• How can we make sure our heart is in the right place when making large purchases?

Notable Quotes from the Podcast

If you live your life with radical generosity and love, that makes you a good steward. Then God's going to give you more. What you do with it determines the next level. It's impossible to hide covetousness and greed. The moment you start exercising it, God finds you out, and He caps you and you have to learn the lesson or you don't keep moving. – Jim Palumbo

Every Christian should be saving and investing for the future and should be doing their very best, in principle, to make it grow. Doesn’t mean you have to take extraordinary risk. It doesn't mean you have to make unwise decisions, and there're biblical principles around that too, but everybody should be doing that. – Jim Palumbo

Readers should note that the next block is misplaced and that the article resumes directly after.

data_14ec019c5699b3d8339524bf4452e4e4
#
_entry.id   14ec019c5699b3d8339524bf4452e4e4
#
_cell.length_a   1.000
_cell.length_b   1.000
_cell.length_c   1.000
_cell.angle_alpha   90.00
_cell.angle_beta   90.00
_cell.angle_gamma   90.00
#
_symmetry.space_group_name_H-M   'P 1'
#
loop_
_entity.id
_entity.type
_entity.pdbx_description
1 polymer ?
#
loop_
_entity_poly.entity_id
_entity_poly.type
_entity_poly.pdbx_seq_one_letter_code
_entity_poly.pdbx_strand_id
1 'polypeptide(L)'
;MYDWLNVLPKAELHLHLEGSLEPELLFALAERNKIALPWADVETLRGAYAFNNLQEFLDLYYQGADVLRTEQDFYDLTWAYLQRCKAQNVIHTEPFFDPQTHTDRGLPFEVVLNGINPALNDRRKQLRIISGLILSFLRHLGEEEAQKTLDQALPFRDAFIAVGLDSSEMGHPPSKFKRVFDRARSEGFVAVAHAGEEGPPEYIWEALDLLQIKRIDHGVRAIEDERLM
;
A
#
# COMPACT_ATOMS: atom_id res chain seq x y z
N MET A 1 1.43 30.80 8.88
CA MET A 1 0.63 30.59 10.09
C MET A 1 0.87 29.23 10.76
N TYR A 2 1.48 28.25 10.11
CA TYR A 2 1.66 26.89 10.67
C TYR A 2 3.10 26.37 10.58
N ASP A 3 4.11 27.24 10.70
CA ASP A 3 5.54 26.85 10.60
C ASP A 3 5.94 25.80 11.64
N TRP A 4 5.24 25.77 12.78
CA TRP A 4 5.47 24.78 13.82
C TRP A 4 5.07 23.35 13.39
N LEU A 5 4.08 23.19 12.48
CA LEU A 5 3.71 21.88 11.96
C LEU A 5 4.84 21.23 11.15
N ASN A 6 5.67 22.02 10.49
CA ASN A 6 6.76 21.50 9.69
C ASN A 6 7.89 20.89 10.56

The debt that you created by not being content actually makes you more discontented and then more anxious and needing to get more money. It's a vicious cycle. – Gary Wilkerson

I can tell you exactly what investment to buy, don't buy and what quantities for your age and all of those things. It's useless information to the unredeemed heart. – Jim Palumbo

Resources Mentioned in the Podcast

About Gary Wilkerson

Gary Wilkerson is the President of World Challenge, an international mission organization that was founded by his father, David Wilkerson. He is also the Founding Pastor of The Springs Church, which he launched in 2009 with a handful of people. He has traveled nationally and internationally at conferences and conducted mission ventures such as church planting, starting orphanages, clinics, feeding programs among the poorest of the poor and the most unreached people of the earth. Gary and his wife Kelly have four children and live in Colorado Springs, CO.